As they continue to look for their first win of this miserable season, the 0-6 New York Giants will host the 1-4 Minnesota Vikings in a "Monday Night Football" matchup at 8:30 pm ET on ESPN. I will of course be there, as will Vikings reporter Ben Goessling and many others, to chronicle all that needs chronicling from this game. But as you look beyond your workday and count the hours until kickoff, here are a couple of things that'll be worth watching once toe meets leather in East Rutherford, N.J.
Can the Giants knock over Josh Freeman? This is, for me, the most glaring thing about the way the Giants play now. As a team they have eight sacks in their last 11 games. That's not a trend anymore; it's almost an ethos. The Giants in their current form simply are not the type of team that effectively puts pressure on an opposing quarterback. It is very easy for a quarterback to feel comfortable when playing against them, and as a result their defense is unable to dictate the flow of a game or get stops when it needs them. The last time they saw Freeman, they sacked him twice and intercepted him twice in a wild 41-34 victory over the Tampa Bay Buccaneers in Week 2 of last season. This is Freeman's first game as a Viking, after the Bucs cut him earlier this year. So Minnesota likely will try to run the ball as much as possible with Adrian Peterson. But when they do throw, the Giants need to find ways to make Freeman move his feet, and maybe once or twice bring him to the ground.
What to do about Peterson: The reigning NFL MVP, Peterson is coming off a tough game and has been dealing with an off-field tragedy following the death of his 2-year-old son. He will play, though, and he'll have to be a focal point for the Giants' defense. The Giants have actually done a decent job limiting between-the-tackles running this year thanks to their strength at the defensive tackle position. But while they're allowing opponents only 3.9 yards per carry (15th in the league), they're giving up more rush yards per game (123.3) than all but five teams in the league. They've struggled to contain outside runners, and surely Peterson and the Vikings have seen them on tape. What gives the Giants hope that this can improve is the encouraging debut performance of middle linebacker Jon Beason 11 days ago in Chicago. If he's going to be as quick and athletic as he looked in that game, that will go a long way toward shoring up that problem. No tougher test than this one.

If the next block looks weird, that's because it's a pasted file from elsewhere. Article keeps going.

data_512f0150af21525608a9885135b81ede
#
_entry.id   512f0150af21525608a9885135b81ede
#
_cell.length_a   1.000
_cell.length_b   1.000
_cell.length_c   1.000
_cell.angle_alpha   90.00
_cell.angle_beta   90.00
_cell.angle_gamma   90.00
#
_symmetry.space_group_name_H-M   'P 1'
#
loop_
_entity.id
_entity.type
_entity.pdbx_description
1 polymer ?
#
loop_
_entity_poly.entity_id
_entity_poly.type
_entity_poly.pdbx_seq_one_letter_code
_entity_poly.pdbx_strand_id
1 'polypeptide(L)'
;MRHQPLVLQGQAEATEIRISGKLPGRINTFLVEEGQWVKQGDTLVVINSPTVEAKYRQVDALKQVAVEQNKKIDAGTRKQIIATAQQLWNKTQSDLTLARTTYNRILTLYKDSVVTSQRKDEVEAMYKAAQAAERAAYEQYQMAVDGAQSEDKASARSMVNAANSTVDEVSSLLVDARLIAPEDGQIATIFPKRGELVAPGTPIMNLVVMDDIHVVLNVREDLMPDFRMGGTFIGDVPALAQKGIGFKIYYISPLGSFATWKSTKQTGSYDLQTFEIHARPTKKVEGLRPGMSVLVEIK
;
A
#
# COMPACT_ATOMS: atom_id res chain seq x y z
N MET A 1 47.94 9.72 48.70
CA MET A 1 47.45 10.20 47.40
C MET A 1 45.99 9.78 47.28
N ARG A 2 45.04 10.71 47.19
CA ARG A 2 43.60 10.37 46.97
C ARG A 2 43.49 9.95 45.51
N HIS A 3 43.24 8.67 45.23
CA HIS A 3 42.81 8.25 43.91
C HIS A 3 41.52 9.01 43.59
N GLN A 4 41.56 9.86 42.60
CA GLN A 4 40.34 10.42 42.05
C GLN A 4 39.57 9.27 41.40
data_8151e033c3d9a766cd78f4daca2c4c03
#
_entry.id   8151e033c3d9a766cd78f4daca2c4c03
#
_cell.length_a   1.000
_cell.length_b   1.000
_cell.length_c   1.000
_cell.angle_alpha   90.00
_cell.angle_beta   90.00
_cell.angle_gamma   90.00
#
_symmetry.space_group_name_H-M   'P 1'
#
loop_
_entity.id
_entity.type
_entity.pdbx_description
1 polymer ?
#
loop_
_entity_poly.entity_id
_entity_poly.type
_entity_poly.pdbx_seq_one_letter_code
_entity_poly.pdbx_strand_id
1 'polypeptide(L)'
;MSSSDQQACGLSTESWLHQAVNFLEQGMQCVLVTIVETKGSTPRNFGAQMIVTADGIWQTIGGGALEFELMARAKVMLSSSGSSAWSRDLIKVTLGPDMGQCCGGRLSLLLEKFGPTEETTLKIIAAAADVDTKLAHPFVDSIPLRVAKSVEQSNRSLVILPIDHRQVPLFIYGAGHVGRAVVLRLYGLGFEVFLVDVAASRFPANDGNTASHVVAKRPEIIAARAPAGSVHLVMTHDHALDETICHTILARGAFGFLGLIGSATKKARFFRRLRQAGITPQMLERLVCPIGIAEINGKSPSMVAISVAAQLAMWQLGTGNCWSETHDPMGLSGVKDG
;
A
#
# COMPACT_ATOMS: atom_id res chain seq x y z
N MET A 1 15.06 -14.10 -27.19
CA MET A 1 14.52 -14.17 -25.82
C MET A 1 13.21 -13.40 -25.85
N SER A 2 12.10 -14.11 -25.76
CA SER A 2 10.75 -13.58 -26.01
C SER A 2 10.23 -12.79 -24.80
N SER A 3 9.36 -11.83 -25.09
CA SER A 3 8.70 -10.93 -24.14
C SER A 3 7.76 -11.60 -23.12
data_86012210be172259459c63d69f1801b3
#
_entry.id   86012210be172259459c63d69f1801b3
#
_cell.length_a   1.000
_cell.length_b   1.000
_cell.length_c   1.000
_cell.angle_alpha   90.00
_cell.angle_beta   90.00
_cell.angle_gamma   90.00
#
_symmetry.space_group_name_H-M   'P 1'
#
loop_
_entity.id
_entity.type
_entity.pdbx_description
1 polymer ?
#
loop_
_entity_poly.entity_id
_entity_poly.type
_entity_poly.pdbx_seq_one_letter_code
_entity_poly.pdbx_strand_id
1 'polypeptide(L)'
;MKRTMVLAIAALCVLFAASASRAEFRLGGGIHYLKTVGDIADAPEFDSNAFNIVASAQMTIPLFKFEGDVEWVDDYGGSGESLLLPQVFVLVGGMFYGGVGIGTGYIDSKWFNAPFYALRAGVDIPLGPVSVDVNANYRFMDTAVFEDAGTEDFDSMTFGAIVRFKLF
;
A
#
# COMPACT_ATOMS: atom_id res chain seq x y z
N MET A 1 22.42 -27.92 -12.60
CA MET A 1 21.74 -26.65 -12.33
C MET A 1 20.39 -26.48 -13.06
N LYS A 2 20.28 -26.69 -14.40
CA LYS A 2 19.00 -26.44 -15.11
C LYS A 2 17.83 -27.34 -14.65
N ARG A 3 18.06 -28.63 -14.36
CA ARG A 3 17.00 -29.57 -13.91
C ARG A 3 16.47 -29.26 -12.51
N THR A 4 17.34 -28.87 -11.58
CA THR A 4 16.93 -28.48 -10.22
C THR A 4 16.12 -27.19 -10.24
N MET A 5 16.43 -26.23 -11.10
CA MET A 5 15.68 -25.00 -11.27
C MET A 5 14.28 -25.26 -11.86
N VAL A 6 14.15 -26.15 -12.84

Obviously, the interceptions: Giants quarterback Eli Manning leads the league with 15 interceptions, and the team's league-high 23 turnovers are a huge reason they're 0-6. But the Vikings offer some hope. They only have seven interceptions this season, and two of those belong to safety Harrison Smith, who's on injured reserve and not playing Monday night. If they can keep Manning upright, this could be a game in which he's not punished as badly for mistakes as he has been in the first six.
Another new runner? It sounds as though Brandon Jacobs, who rushed for 106 yards in the Chicago game, will either miss this game or be limited due to his hamstring injury. That likely means carries for newly signed veteran Peyton Hillis and/or rookie Michael Cox, neither of whom has a single carry as a Giant. As vulnerable as the Minnesota secondary is, the Giants will still look to run and establish an offensive balance that relieves some of the pressure on Manning. The extent to which they have success with this early could determine whether they're playing from ahead or behind in the second half.